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Toshiba's $7000+ 400 GB SSD: SAS 6Gb/s, SLC Flash, And Big Endurance

Test Setup And Benchmarks

Test Hardware
ProcessorIntel Core i5-2400 (Sandy Bridge), 32 nm, 3.1 GHz, LGA 1155, 6 MB Shared L3, Turbo Boost Enabled
MotherboardGigabyte GA-Z68X-UD7-B3
MemoryKingston Hyper-X 8 GB (2 x 4 GB) DDR3-1333 @ DDR3-1333, 1.5 V
System DriveOCZ Vertex 3 240 GB SATA 6Gb/s
Tested DrivesIntel SSD 710 200 GB SATA 3Gb/s, Firmware: -
Intel SSD 320 300 GB SATA 3Gb/s, Firmware: -
Intel SSD 520 240 GB SATA 6Gb/s, Firmware: -
Toshiba MK4001GRZB 200 GB SAS 6Gb/s, Firmware: -SAS Controller: LSI SAS 9211-8i
GraphicsPalit GeForce GTX 460 1 GB
Power SupplySeasonic 760 W, 80 PLUS Gold
System Software and Drivers
Operating SystemWindows 7 x64 Ultimate
DirectXDirectX 11
DriverGraphics: Nvidia 270.61 RST: 10.6.0.1002 Virtu: 1.1.101
Benchmarks
Iometer 1.1.0# Workers = 4, 4 KB Random: LBA= Full Span varying QDs, 128 KB & 2 MB Sequential

Enterprise Testing: Iometer WorkloadsReadRandomTransfer Size
Database67%100%8 KB - 100%
File server80%100%512 Bytes – 10%1 KB – 5%2 KB – 5%4 KB – 60%8 KB – 2%16 KB – 4%32 KB – 4%64 KB – 10%
Web server100%100%512 Bytes – 22%1 KB – 15%2 KB – 8%4 KB – 23%8 KB – 15%16 KB – 2%32 KB - 6%64 KB – 7%128 KB – 1%512 KB – 1%

We used LSI's SAS 9211-8i HBA for testing Toshiba's drive. Without it, we wouldn't have been able to generate the long-term endurance numbers for SLC NAND. We do have other SAS cards in the lab, but they're hardware-assisted RAID controllers, which usually means SMART monitoring is disabled when drives are accessed individually. In addition, Toshiba and others recommend an LSI-based solution for the purposes of benchmarking, as that's most common to enterprise environments.

  • compton
    Good job, Mr. Ku.

    Perhaps the Enterprise SSD Fairy will bring you a Hitatchi UltraStar with Intel's 6gbps controller. I'd be eager to see how it compares.

    There is no substitute for SLC though.
    Reply
  • nebun
    $7000 any company willing to pay this much for an SSD is fullish
    Reply
  • bennaye
    nebun$7000 any company willing to pay this much for an SSD is fullish
    ...fullish of cash? Definitely. Foolish? Probably not.
    Reply
  • nebun
    bennaye...fullish of cash? Definitely. Foolish? Probably not.damn the english language.....there are way to many words that sound alike
    Reply
  • confish21
    How is this $7000 drive profitable over it's competition again?
    Reply
  • nitrium
    Why is the 4KB Random read/write performance shown as IOPS, but 128KB and 2MB performance is in MB/sec? What speed (in MB/sec) does this drive achieve in 4KB? I guess I could calculate it from (IOPS * 4KB) / 1024 (I think that's right), but why should I have to?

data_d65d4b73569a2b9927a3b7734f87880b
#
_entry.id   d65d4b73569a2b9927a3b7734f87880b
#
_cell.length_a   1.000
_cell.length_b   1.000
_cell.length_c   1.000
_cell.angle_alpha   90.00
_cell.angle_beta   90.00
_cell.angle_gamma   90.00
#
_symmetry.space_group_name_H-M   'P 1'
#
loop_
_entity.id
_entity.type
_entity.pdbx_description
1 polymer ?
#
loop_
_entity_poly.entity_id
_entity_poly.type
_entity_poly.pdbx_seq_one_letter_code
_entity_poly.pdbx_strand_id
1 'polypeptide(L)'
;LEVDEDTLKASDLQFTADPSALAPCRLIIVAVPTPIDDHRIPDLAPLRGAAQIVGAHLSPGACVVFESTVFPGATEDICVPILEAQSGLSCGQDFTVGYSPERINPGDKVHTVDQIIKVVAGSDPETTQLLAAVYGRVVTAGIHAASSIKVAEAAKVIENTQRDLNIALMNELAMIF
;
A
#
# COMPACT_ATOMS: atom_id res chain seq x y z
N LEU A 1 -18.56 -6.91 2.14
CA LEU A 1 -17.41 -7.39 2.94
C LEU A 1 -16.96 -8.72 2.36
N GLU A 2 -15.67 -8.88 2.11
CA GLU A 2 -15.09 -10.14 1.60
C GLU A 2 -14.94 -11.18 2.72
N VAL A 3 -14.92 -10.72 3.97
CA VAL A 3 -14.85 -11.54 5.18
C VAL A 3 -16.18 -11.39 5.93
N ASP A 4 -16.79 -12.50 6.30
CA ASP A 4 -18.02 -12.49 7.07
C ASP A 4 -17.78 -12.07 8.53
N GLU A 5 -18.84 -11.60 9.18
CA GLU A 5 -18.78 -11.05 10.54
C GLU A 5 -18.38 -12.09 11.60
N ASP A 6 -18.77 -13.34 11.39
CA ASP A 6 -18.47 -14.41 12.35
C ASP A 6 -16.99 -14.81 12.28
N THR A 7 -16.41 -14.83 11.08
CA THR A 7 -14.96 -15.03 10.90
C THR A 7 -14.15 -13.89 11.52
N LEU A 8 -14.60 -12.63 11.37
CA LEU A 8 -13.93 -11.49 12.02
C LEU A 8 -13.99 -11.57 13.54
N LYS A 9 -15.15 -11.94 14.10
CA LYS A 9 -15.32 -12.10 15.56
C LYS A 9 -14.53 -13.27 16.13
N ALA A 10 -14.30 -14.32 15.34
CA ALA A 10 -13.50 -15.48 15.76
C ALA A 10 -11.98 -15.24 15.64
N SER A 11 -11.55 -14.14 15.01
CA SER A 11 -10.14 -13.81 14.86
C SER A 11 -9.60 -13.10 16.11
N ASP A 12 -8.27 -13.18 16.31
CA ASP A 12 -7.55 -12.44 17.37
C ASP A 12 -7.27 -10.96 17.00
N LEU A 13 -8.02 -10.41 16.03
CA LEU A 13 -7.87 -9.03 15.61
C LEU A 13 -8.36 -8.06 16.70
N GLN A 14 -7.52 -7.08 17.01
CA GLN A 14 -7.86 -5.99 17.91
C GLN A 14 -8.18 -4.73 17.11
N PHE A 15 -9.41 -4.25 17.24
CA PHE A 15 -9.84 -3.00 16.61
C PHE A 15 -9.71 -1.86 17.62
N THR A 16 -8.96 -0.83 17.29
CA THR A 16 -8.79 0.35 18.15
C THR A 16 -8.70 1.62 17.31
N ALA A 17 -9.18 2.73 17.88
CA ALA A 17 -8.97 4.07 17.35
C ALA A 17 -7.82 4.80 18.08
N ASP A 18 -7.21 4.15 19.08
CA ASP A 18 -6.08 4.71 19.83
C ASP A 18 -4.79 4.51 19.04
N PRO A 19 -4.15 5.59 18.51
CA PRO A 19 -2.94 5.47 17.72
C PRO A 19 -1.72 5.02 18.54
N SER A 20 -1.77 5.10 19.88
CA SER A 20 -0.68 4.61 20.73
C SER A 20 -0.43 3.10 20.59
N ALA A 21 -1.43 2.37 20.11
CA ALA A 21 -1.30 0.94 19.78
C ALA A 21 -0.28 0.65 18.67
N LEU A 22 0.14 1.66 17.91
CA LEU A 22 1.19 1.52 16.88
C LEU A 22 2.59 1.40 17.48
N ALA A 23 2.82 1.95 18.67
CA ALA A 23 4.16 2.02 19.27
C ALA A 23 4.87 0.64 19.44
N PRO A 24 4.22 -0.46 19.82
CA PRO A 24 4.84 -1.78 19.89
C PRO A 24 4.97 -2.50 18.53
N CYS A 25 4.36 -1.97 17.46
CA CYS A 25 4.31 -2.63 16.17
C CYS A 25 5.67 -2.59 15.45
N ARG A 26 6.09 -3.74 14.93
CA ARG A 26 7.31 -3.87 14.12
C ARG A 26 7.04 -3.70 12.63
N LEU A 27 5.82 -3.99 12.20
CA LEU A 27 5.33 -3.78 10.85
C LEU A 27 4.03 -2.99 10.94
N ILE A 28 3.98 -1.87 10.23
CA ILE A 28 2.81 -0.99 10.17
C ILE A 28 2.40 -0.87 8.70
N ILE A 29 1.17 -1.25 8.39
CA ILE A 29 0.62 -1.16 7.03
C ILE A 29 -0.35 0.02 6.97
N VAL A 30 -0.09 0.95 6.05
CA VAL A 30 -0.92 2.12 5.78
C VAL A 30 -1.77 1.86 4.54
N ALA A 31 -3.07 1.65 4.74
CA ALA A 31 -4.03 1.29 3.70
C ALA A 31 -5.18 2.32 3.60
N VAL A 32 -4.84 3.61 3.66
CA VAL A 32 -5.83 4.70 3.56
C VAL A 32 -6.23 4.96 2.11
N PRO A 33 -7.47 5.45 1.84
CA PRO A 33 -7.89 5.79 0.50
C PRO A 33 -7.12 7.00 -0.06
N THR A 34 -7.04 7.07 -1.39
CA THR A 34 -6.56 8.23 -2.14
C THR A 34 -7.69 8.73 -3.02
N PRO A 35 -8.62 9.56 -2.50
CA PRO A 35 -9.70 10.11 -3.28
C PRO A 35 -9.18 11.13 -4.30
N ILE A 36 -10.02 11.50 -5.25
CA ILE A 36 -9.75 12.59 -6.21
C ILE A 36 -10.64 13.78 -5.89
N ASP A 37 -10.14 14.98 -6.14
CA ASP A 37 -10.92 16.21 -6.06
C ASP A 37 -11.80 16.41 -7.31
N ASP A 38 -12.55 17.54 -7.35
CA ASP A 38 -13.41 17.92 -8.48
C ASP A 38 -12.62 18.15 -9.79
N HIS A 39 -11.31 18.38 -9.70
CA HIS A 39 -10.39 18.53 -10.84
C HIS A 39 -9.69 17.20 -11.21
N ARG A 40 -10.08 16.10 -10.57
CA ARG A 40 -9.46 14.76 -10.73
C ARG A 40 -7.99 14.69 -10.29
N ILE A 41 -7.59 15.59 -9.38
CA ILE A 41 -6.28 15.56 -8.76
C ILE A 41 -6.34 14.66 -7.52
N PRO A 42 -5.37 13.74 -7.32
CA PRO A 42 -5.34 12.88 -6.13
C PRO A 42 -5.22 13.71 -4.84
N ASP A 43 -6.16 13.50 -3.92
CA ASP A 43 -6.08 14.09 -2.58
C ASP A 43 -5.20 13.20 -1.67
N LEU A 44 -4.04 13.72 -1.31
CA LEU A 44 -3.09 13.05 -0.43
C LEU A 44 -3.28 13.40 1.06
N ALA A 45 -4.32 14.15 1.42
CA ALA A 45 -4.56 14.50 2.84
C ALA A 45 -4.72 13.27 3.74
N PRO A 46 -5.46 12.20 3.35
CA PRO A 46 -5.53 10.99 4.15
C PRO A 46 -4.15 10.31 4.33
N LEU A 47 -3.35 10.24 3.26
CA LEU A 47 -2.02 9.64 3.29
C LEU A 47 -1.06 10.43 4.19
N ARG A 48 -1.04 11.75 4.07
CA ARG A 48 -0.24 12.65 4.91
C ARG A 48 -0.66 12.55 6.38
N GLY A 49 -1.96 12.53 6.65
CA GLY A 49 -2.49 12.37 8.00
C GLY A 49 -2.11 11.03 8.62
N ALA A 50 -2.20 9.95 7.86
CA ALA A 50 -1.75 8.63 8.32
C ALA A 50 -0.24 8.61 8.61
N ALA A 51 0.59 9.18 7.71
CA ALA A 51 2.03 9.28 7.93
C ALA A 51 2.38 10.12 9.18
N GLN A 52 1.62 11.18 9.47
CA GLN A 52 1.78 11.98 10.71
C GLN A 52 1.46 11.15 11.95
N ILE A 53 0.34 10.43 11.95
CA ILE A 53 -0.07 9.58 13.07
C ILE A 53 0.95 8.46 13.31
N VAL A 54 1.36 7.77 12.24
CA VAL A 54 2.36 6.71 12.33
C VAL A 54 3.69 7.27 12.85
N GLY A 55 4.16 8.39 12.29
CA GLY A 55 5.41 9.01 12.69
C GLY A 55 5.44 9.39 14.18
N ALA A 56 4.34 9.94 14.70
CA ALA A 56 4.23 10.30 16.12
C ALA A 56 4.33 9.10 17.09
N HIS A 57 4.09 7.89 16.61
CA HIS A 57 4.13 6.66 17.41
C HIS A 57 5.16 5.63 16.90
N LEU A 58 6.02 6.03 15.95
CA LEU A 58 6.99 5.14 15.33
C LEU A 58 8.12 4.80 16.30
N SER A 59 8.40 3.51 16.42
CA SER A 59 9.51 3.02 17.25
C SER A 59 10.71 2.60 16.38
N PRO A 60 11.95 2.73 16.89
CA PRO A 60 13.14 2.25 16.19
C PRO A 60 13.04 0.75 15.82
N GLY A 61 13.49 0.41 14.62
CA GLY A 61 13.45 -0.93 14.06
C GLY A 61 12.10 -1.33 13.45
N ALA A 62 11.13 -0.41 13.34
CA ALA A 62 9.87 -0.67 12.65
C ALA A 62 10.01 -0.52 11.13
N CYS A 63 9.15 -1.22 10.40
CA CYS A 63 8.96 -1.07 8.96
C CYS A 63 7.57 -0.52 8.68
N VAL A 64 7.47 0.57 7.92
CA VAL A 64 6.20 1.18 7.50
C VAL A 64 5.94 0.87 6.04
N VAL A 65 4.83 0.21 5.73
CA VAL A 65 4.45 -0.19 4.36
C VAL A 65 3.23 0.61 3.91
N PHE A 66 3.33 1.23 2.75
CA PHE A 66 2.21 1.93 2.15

Reply
  • spazoid
    amdfreakIt is too expensive for the performance it offers. You can get a RAID array of many Intel SSDs beating Toshiba in every segment.
    You've clearly not understood the purpose of this article. Stick to commenting the desktop drive reviews in the future, please.


    Thank you for this review, and especially your estimations on the endurance of the drive. It's something that's damn near impossible for us IT professionals to get accurate estimations of in the real world. For some reason, bosses tend to want the expensive hardware to be put to use instead of being thoroughly tested.

    More of these types of articles please! :]
    Reply
  • @spazoid, so you are telling me that you are willing to pay 10x for an endurance of 3x over the INTEL 520 SSD?
    Even when the INTEL SSD already has an endurance longer than your refresh cycle for your tech stack?
    Reply
  • EJ257
    frozonicLOL, i can just imagine myself in ten years telling my kids that we had to pay 7000$ for a 400gb ssd...by that time we are gonna have 400+ TB ssds
    "Back in my days storage drives used to have moving parts. Now its all solid state."
    Reply
  • jaquith
    I own a small data center and thankfully have access to a 'major' financial institutions test data, and I agree with your conclusions especially regarding deployment into production. $7K SSD is a tough call with a 5-year, but if it were 7~10-year then probably an easy call.

    Unlike super-sized enterprise which I am not, the cost/benefit calculations would be difficult for myself. I know firsthand the money that i.e. financial institutions push into their data centers, and for those folks $7K isn't out of the question.

    Interesting SSD and if the prices come down and warranty extended then IMO it would be something to consider and compare against Intel's products.
    Reply